An investor who hopes to retire in a year could structure his or her portfolio in a way that places equal amounts (i.e. one-year of expenses) into a five-year GIC ladder. The first rung of the ladder matures the year the investor retires, which then gets cashed out and put into a chequing or savings account to cover living expenses. Rinse and repeat each year, pulling one-year of expenses out of your stock portfolio to replace the five-year tranche of your GIC ladder.

Final thoughts

I was quite happy to cash in my $7,800 GIC when it matured and put that money to work in the stock market. But many people are perfectly content with all, or a portion of their money in an ultra-safe GIC.

It might seem like a road to nowhere to invest in GICs, but they can play a role in your investment portfolio, no matter what age and stage you’re at in life. Ultimately you need to do what’s best for your portfolio and invest in a way that helps you sleep better at night.

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  1. Russ on September 28, 2015 at 8:30 am

    I am not sure that GIC vs Stocks is a fair comparison. If GIC are part of the Fixed Income portion of a balanced portfolio, then a better comparison would be GIC vs Bonds.
    In that regard it seems to me that the return on GICs always exceeds that of safe bonds with the same maturity, as of the date of purchase (i.e. ignoring possible capital gains in bonds). So GICs would appear to be the choice for Fixed Income when interest rates are stable or set to rise. Would you agree?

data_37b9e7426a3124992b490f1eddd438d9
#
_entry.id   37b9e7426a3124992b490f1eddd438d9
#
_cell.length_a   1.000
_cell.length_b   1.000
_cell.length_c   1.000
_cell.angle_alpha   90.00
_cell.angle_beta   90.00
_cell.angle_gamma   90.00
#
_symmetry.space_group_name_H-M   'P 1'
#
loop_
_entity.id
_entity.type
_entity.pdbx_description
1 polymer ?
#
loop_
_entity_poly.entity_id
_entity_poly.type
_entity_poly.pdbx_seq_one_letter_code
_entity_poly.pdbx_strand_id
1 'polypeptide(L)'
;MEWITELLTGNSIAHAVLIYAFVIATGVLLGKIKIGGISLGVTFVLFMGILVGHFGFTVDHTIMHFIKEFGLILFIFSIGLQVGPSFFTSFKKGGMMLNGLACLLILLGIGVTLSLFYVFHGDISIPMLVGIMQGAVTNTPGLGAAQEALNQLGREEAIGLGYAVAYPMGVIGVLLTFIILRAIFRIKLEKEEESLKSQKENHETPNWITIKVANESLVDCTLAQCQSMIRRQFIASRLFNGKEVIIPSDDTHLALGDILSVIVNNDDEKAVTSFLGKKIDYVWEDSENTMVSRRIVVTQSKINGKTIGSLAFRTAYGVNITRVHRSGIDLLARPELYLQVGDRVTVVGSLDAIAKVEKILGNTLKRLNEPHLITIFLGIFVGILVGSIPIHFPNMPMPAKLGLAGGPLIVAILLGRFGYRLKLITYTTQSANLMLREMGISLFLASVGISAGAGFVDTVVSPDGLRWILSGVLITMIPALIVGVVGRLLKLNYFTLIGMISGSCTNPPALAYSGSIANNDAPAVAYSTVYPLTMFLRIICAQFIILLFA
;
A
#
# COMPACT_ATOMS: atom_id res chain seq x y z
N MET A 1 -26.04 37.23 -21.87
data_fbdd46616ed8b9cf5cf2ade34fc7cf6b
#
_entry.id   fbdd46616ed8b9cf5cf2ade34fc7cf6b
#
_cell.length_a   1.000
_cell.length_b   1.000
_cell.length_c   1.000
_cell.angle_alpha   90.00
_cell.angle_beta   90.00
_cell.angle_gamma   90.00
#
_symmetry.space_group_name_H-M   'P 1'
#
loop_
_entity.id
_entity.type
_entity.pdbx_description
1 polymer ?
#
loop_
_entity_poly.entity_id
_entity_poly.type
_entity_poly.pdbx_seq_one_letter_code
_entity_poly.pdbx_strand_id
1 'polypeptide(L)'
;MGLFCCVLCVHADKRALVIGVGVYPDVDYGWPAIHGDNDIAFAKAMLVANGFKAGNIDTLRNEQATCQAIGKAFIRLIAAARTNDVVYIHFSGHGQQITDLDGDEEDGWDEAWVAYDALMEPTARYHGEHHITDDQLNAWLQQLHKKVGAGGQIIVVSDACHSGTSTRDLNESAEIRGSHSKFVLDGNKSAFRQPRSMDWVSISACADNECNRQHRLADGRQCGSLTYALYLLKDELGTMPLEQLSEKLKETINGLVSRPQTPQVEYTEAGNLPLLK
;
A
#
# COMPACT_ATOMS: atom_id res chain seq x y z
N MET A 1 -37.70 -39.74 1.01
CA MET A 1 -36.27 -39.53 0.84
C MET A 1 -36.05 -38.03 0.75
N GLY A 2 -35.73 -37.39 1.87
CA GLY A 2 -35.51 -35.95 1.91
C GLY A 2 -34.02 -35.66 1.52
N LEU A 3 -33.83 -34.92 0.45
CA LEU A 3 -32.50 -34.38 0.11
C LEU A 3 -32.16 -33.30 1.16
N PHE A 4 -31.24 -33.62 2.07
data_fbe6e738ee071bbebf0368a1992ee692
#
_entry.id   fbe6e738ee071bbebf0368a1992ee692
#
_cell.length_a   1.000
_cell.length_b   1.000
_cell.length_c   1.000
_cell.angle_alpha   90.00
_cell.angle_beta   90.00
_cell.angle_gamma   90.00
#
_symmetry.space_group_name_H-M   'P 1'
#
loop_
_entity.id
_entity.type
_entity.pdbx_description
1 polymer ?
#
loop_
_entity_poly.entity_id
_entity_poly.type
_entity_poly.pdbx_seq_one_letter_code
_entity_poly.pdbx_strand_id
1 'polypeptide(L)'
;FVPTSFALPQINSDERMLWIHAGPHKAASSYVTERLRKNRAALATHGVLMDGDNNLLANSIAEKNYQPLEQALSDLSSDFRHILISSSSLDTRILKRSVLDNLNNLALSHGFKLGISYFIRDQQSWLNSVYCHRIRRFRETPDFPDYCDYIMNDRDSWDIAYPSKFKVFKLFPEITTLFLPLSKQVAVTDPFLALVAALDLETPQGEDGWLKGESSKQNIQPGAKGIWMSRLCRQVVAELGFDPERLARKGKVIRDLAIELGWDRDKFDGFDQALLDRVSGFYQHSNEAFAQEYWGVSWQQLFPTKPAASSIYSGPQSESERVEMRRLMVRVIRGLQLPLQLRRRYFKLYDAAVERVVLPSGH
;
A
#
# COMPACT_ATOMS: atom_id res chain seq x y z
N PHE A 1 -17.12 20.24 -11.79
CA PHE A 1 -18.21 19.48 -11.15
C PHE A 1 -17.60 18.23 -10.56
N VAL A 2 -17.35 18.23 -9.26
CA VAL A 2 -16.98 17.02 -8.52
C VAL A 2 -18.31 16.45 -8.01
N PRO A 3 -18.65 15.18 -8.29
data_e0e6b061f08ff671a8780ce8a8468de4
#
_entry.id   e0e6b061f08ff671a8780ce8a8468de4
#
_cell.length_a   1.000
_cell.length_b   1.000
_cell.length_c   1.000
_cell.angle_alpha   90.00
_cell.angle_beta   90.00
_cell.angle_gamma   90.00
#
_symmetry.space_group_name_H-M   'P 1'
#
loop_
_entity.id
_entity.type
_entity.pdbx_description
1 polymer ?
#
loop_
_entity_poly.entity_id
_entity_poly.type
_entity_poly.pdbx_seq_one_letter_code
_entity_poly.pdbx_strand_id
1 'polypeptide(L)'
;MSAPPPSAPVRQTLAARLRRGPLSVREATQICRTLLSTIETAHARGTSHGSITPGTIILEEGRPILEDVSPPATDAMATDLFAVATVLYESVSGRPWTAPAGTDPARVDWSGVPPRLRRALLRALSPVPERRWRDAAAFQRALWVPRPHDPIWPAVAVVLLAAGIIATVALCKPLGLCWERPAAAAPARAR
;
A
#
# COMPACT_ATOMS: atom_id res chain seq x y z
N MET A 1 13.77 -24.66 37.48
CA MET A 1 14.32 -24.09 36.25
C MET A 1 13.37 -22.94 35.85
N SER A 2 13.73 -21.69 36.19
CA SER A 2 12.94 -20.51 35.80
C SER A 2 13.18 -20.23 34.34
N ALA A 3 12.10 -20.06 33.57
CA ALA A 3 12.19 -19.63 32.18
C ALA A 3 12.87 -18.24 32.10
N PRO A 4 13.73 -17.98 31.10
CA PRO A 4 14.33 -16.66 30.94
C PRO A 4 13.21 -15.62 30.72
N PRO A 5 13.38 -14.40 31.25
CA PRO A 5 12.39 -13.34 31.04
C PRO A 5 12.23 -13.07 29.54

2. Tim on September 29, 2015 at 8:27 pm

    I’m in the mid/latter stages of investing through a GIC ladder, and in my case it was because I inherited some $$ midway through university. Rather than make a bad decision, I invested it for a few years before determining what I was going to use the money for. Might not have been the best return, but was safe and allowed time for self-education on index funds, ETFs, etc 😀

  3. Grant on September 30, 2015 at 8:13 am

    Russ, I think the point of the article was the reasons for having GICs in a portfolio, rather than comparing the returns of GICs to stocks, which is not a fair comparison.

    It’s true the yields of GICs exceed the yields of bonds of the same maturity because of the illiquidity premium. You can’t sell a GIC (usually) until maturity, so investors are paid a premium for that illiquidity. You may want liquidity of you fixed income (eg. to buy stocks when they crash to maintain your asset allocation), so GICs may not be the best choice, depending on what you need them for.

    Whether interest rates are stable or rise or fall does not play a role in that decision. If interest rates rise you are stuck with the lower interest rate (opportunity cost) of both the GIC and the bond, unless you sell the bond but that will be at at a capital loss.

  4. Dan on August 24, 2019 at 8:43 pm

    I don’t think you are approaching this the right way. Buying a GIC and accepting the lower return is essentially an insurance premium to keep your money safe. Yes you could have made more money in hindsight investing in the stock market but how could you have known? You bought safety and the difference in the money you made from stock market to GIC is the insurance premium you paid to keep you money safe. How happy you would have been if it had gone the other way and lost you money.

    It’s like the house insurance I bought, yes I lost all that money because my house didn’t burn down but I am sure happy to pay that insurance because I will always have my house.

    When I hear of the money I could have earned by not buying GIC, I just think if it as the insurance premium I paid. Glad to pay it and have my money